Every year, the U.S. Census Bureau releases new data on income trends in the American population that reinforce certain traditional lessons about life — which may be why liberals do not talk about this data much.

Are there any patterns in the lives of those who do — and do not — succeed financially in the United States? Yes.

For example, people who stay in school longer and graduate tend to earn more money than people who do not.

Table PINC-03, which the Census Bureau released last week, categorizes Americans 25 and older by their "educational attainment" and their "total money earnings" in 2017.

Those with a "less than 9th grade" education made the least. They had median earnings of $23,849.

Those who went to high school but did not graduate had median earnings of $25,237. Those who graduated from high school but did not attend college had median earnings of $32,320. Those who attended some college but did not earn a degree had median earnings of $36,633. Those who earned an associate degree had median earnings of $40,322.

Those who earned a bachelor's degree had median earnings of $53,882; a master's, $70,358; a doctorate, $94,854; and a professional degree, $100,276.

The pattern is obvious: A higher degree tends to pave the way to a higher income.

In Table HINC-01, the Census Bureau presents household income categorized by "selected characteristics" of the household. One of these is whether — and how much — the householder works.

In households where the householder did not work at all in 2017, the median income was $32,178. In households where the householder worked 50 weeks or more at a part-time job, the median income was $56,510. But in households where the householder worked a full-time job for 50 weeks or more, the median income was $86,590.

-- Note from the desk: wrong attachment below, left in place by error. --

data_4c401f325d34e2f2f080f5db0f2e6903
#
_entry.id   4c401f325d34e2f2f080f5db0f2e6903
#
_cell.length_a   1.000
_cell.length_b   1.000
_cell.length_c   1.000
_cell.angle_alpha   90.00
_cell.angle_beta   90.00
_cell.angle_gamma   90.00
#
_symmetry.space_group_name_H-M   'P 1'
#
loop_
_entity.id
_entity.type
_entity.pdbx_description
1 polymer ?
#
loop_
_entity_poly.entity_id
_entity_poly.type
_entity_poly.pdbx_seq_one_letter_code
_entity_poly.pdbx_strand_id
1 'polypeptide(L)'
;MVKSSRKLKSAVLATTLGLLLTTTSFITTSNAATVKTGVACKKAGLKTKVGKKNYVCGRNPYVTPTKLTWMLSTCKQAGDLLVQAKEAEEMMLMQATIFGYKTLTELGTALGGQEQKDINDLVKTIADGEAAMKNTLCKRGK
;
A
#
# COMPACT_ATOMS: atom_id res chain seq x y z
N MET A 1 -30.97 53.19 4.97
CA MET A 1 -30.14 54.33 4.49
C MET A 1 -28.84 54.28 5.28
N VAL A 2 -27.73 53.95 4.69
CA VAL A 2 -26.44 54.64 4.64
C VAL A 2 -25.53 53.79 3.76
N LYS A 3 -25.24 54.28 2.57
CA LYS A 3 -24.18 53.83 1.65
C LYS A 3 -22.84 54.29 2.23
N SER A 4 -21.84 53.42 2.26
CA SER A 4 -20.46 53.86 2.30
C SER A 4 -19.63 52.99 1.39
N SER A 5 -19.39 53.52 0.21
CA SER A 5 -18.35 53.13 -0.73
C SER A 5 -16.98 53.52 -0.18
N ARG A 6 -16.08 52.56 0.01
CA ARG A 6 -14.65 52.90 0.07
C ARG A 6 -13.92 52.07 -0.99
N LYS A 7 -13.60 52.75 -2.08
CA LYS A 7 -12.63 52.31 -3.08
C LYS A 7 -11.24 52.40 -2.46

The obvious pattern: The more you work, the more you earn.

The Census Bureau also looks at household income by family structure.

Nonfamily households had a median income of $36,650 in 2017. Women householders with no spouse present had a median income of $41,703. Male householders with no spouse present had a median income of $60,843. But traditional married-couple families had a median income of $90,386.

The obvious pattern: Married Americans tend to earn more than unmarried Americans.

Table HINC-04 in the Census Bureau data indicates that family income also varies depending on the presence of children in the home.

Married couple families with no children under 18 had a median income of $84,944, while married couple families with children under 18 had a median income of $97,964.

When work, marriage and children are combined, according to the Census Bureau Table FINC-04, median income goes even higher. In married couple families where both the husband and wife work full-time year-round, the median income was $127,718 in 2017.

If the married couple working full-time year-round had one child between 6 and 17 years old, their median income was $131,271. If they had two or more children in that age bracket, their median income was $133,921.

The lesson: Raising children may cost money, but it inspires traditional married couples to make money.

The Census Bureau also reports that younger people generally do not make as much money as middle-aged people. They must persist and work for a while before they hit their earning peak.